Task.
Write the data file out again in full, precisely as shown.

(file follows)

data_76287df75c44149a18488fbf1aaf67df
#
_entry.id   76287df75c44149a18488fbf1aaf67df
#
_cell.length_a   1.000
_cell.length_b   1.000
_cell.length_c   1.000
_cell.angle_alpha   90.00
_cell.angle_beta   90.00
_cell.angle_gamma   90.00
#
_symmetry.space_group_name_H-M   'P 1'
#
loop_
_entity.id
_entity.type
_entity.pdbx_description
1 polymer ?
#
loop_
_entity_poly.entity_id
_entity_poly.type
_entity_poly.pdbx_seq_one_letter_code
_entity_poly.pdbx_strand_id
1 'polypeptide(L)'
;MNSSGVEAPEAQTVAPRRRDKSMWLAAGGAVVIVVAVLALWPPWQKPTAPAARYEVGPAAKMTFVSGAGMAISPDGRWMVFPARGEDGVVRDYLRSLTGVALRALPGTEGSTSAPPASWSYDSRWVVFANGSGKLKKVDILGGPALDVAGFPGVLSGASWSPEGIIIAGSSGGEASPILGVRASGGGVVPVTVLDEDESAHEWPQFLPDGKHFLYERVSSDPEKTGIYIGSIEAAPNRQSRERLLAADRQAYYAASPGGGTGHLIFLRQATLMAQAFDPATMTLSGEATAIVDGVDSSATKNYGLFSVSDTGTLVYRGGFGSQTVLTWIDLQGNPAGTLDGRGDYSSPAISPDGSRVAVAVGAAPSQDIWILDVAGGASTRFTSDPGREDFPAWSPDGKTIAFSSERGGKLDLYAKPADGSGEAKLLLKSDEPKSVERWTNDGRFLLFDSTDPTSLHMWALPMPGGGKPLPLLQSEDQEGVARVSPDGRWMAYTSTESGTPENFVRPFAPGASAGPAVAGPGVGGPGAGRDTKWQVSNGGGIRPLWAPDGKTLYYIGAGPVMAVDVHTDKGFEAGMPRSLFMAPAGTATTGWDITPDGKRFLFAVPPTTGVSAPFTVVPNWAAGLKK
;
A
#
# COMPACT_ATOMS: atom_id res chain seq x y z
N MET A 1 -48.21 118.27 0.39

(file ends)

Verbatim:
data_76287df75c44149a18488fbf1aaf67df
#
_entry.id   76287df75c44149a18488fbf1aaf67df
#
_cell.length_a   1.000
_cell.length_b   1.000
_cell.length_c   1.000
_cell.angle_alpha   90.00
_cell.angle_beta   90.00
_cell.angle_gamma   90.00
#
_symmetry.space_group_name_H-M   'P 1'
#
loop_
_entity.id
_entity.type
_entity.pdbx_description
1 polymer ?
#
loop_
_entity_poly.entity_id
_entity_poly.type
_entity_poly.pdbx_seq_one_letter_code
_entity_poly.pdbx_strand_id
1 'polypeptide(L)'
;MNSSGVEAPEAQTVAPRRRDKSMWLAAGGAVVIVVAVLALWPPWQKPTAPAARYEVGPAAKMTFVSGAGMAISPDGRWMVFPARGEDGVVRDYLRSLTGVALRALPGTEGSTSAPPASWSYDSRWVVFANGSGKLKKVDILGGPALDVAGFPGVLSGASWSPEGIIIAGSSGGEASPILGVRASGGGVVPVTVLDEDESAHEWPQFLPDGKHFLYERVSSDPEKTGIYIGSIEAAPNRQSRERLLAADRQAYYAASPGGGTGHLIFLRQATLMAQAFDPATMTLSGEATAIVDGVDSSATKNYGLFSVSDTGTLVYRGGFGSQTVLTWIDLQGNPAGTLDGRGDYSSPAISPDGSRVAVAVGAAPSQDIWILDVAGGASTRFTSDPGREDFPAWSPDGKTIAFSSERGGKLDLYAKPADGSGEAKLLLKSDEPKSVERWTNDGRFLLFDSTDPTSLHMWALPMPGGGKPLPLLQSEDQEGVARVSPDGRWMAYTSTESGTPENFVRPFAPGASAGPAVAGPGVGGPGAGRDTKWQVSNGGGIRPLWAPDGKTLYYIGAGPVMAVDVHTDKGFEAGMPRSLFMAPAGTATTGWDITPDGKRFLFAVPPTTGVSAPFTVVPNWAAGLKK
;
A
#
# COMPACT_ATOMS: atom_id res chain seq x y z
N MET A 1 -48.21 118.27 0.39